Here’s the breaking news. Yesterday, the Maryland House of Delegates Environmental Matters Committee voted 10-8 in favor of a crucial amendment to a growth control bill. The measure would strengthen Maryland’s toothless Smart Growth Act of 1997 by requiring accountability of local governments. The bill would direct local governments to limit sprawl by working towards the goal of having 80 percent of all future growth in designated growth areas, including towns and cities. The bill would also allow the Maryland Department of the Environment to deny or amend permits for large development projects in counties that allow construction to spread out chaotically over fields and forests.

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Seafood Industry Group Abandons Asian Oyster Trials

Kalbird12The tide may have turned for the Asian oyster.
A seafood industry organization called the Virginia Seafood Council that has been testing the cultivation of non-native oysters in Chesapeake Bay tributaries announced yesterday that the group is abandoning the effort, the Newport News Daily Press is reporting

For the last eight years, the seafood group has been raising Asian oysters that are mostly sterile in underwater farms. But scientists, advocates and many Bay area residents have expressed concerns that some will reproduce and proliferate to crowd out the remaining native Chesapeake oysters and perhaps introduce exotic parasites.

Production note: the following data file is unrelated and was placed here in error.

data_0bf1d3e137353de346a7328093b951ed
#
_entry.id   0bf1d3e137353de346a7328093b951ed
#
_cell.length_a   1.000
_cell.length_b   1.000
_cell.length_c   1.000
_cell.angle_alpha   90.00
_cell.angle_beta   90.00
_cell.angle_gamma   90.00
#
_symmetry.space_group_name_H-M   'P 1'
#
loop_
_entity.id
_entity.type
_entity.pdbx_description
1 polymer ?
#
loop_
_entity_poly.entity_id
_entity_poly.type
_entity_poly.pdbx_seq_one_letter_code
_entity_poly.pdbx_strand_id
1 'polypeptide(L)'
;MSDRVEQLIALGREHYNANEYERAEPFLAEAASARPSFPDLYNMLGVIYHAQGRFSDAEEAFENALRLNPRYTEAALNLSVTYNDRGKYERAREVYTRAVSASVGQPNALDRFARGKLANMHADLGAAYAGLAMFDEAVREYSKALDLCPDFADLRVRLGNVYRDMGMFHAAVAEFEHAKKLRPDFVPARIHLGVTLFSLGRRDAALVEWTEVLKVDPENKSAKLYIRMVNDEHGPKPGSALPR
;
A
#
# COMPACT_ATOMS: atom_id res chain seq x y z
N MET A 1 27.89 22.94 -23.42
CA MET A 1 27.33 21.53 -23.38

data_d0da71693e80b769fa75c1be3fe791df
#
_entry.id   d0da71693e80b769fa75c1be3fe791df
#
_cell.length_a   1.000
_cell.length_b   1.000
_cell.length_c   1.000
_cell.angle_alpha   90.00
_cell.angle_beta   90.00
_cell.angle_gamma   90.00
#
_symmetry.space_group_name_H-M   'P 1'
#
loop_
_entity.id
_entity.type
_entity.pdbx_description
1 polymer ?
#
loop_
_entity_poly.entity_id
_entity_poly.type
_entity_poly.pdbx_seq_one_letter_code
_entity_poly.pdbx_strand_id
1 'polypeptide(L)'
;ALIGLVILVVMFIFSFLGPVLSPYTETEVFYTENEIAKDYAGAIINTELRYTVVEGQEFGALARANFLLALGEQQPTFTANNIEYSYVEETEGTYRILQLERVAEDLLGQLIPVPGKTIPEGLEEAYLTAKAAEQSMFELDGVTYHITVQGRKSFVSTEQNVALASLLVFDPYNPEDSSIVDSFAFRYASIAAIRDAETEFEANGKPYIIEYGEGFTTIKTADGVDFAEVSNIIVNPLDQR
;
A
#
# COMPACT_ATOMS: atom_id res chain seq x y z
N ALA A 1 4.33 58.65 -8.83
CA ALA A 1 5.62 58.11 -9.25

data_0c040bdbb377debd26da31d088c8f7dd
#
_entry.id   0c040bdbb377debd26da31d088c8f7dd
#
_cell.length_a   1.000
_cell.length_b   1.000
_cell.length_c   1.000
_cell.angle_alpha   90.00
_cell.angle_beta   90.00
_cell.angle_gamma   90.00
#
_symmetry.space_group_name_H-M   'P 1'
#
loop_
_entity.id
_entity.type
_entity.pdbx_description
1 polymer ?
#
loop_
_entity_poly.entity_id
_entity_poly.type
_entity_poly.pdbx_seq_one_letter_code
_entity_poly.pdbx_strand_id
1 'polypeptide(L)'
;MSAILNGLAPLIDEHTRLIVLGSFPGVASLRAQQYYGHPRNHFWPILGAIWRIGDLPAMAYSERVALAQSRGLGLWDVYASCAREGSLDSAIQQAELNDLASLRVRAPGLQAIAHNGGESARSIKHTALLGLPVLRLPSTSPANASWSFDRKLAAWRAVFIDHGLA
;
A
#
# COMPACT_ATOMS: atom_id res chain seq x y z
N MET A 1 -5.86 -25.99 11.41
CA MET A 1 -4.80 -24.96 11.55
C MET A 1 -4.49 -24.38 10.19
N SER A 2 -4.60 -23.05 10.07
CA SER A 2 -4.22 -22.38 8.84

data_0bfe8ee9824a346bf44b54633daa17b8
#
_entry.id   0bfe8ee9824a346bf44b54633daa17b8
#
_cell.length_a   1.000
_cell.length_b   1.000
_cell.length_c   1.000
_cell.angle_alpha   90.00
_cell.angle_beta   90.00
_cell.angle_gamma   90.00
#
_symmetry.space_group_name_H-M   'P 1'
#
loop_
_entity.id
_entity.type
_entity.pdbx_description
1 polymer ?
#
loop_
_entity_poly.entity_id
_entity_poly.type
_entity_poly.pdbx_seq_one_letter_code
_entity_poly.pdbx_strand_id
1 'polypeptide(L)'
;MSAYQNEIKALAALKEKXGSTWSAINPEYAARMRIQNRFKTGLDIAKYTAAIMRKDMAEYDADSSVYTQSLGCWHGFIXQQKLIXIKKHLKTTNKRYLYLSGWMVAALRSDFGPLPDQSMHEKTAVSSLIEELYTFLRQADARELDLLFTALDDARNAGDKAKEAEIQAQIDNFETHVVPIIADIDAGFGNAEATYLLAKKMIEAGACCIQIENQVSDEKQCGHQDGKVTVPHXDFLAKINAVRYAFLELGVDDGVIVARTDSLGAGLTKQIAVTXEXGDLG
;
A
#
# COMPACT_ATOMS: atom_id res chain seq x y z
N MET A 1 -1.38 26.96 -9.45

Yesterday, the Seafood Council had been expected to testify before a hearing of the Virginia Marine Resources Commission in Newport News, Virginia, to ask for permission to introduce 1.1 million more Asian oysters into the Chesapeake Bay starting in June.

But instead, the organization’s executive director, Frances Porter, withdrew the application. "Unless someone else in the state has the political will to do it, we're finished," said Frances W. Porter, the council's executive director.

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EPA Bay Czar Praises CBF Lawsuit, Promises More Leadership

Kalbird1 Lawsuits may be good for your health.  Or at least the Bay’s health.  So go ahead.  Sue me.

The EPA’s new Chesapeake Bay cleanup czar, Chuck Fox, recently praised the Chesapeake Bay Foundation’s decision to sue his own agency in January for failing to keep its promises to reduce pollution. The lawsuit was filed before he was hired as the EPA’s senior advisor to the Chesapeake Bay Program.

 “I certainly understand the Chesapeake Bay Foundation’s  frustrations with the actions of the past administration,” Fox told WYPR 88.1 FM public radio host Sheilah Kast on her Maryland Morning program yesterday. “I am not sure I would have recommended that they do anything less than that…I view this action on their part as a good step. It’s one that helps us all have a constructive dialogue as to what is the best way forward to save the bay.”

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The Global Weirding That Follows Global Warming

Kalbird5 Global warming, then global weirding.

A fourth-generation waterman in the Northern Neck of Virginia recently recalled how his grandfather’s boat used to get stuck for weeks at a time in the ice of the Potomac River, which used to freeze in the winter.

No more. His section of the Potomac near Hague, Va., hasn’t frozen overin years. Similar stories of vanishing ice are told by watermen around Smith Island in the southern Chesapeake Bay. Meanwhile, strange creatures are moving in.  Brown pelicans, a tropical bird normally found in Florida, have been heading north and multiplying in the Chesapeake Bay, and are now moving up toward New Jersey.  Other southern birds, including the white ibis and glossy ibis, are also proliferating in a warmer Chesapeake that never before supported these species.